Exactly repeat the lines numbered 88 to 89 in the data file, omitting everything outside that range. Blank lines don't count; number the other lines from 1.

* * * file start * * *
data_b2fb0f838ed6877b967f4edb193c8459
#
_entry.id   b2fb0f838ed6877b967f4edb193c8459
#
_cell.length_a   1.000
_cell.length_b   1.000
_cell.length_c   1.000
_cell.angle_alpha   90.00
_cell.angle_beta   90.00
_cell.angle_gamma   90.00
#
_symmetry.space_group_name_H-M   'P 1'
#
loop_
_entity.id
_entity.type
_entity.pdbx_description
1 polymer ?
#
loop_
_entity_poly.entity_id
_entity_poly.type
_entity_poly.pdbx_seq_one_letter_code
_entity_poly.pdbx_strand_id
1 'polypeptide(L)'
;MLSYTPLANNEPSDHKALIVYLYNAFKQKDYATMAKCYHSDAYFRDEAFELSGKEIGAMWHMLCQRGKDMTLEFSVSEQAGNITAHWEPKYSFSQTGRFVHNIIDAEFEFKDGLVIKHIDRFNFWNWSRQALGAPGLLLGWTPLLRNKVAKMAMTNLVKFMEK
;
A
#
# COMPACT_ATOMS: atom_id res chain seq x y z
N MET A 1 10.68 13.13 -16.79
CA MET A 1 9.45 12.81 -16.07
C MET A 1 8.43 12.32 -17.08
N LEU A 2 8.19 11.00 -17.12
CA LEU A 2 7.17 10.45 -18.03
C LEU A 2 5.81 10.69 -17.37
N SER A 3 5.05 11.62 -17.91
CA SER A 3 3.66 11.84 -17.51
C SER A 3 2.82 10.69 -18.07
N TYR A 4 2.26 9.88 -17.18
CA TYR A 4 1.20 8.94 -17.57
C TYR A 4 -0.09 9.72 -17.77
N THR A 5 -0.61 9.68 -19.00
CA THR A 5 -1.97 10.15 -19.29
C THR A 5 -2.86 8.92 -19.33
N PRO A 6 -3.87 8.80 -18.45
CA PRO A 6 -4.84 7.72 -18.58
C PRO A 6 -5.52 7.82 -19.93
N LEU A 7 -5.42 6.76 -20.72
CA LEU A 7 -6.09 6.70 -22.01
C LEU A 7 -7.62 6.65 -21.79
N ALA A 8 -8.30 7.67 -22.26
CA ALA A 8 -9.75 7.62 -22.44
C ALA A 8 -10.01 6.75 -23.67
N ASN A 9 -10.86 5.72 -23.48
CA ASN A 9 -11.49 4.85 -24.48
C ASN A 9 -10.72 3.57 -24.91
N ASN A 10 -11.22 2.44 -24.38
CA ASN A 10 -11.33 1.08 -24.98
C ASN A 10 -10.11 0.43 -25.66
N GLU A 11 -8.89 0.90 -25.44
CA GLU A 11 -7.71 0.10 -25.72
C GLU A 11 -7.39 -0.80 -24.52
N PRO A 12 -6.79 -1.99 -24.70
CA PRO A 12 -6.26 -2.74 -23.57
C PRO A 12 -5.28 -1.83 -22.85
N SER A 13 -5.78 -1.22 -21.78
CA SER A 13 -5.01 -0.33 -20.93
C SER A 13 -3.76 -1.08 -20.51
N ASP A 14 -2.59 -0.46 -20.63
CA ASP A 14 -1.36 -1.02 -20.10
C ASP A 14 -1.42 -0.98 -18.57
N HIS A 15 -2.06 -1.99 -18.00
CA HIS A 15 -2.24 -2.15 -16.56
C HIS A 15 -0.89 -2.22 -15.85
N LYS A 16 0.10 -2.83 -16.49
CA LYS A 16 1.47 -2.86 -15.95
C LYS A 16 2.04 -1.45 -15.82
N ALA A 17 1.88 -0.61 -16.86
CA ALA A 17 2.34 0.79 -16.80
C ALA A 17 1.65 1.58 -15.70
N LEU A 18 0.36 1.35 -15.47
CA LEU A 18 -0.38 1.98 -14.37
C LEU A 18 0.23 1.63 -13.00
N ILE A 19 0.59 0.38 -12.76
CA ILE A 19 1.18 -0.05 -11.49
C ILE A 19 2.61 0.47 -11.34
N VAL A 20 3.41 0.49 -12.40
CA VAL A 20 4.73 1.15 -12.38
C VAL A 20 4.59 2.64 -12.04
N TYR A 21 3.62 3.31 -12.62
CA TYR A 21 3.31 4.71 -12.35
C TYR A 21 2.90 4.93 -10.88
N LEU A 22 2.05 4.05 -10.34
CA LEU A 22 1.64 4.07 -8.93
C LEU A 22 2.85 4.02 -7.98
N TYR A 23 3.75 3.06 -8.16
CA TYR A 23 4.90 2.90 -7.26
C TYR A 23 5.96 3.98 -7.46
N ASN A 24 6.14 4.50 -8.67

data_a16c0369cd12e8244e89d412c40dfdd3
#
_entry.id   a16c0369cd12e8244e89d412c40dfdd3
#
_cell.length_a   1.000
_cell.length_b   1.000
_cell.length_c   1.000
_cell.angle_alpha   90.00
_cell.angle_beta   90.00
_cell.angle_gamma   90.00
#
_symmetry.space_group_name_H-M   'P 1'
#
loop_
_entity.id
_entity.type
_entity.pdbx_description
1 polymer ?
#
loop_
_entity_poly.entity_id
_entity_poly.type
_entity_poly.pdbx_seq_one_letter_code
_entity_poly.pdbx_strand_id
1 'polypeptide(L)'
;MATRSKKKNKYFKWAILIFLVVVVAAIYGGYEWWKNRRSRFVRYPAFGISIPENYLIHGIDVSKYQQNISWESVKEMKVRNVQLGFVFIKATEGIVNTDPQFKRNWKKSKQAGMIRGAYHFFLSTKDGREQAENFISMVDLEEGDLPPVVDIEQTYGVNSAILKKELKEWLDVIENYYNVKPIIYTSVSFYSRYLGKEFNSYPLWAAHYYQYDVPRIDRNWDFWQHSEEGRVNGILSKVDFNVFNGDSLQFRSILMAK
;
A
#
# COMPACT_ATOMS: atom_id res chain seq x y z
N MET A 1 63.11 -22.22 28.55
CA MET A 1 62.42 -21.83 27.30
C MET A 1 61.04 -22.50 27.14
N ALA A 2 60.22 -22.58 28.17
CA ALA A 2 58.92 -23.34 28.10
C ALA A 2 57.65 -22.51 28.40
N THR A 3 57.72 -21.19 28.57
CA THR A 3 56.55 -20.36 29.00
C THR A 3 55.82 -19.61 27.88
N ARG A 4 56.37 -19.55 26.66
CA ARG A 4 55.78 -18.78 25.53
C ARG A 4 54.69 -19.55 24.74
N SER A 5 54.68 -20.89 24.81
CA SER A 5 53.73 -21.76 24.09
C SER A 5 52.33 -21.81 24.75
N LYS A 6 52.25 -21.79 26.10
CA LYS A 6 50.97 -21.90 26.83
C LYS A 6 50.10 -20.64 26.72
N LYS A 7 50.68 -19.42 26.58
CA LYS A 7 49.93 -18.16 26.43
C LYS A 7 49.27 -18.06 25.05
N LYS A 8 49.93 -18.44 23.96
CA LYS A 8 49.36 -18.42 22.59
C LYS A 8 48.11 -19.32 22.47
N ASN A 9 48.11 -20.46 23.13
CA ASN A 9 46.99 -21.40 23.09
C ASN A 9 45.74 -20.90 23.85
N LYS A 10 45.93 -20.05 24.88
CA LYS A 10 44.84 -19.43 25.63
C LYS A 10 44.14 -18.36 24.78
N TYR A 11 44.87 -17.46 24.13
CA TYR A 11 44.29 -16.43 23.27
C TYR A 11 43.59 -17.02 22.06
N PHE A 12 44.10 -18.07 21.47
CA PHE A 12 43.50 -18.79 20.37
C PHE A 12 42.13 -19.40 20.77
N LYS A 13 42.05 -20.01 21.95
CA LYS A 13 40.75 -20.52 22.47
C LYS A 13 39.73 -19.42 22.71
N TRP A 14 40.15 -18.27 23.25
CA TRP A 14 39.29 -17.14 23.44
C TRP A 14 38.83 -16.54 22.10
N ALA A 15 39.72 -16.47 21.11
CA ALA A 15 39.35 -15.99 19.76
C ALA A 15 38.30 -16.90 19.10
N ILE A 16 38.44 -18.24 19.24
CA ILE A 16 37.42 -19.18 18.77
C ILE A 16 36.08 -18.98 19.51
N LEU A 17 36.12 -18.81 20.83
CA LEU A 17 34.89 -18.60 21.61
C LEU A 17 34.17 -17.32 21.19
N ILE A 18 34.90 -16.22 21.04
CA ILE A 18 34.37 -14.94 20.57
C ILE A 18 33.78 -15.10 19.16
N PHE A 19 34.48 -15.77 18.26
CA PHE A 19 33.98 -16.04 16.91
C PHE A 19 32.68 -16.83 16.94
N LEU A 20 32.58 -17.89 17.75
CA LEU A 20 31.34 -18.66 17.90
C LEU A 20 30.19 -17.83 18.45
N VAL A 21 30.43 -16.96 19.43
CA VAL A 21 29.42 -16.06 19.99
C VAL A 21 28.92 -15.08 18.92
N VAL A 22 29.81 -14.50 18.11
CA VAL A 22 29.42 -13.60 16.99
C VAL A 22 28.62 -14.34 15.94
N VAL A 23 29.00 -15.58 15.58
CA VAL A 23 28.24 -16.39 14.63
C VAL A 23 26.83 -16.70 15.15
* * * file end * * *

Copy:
N VAL A 20 3.41 0.49 -12.40
CA VAL A 20 4.73 1.15 -12.38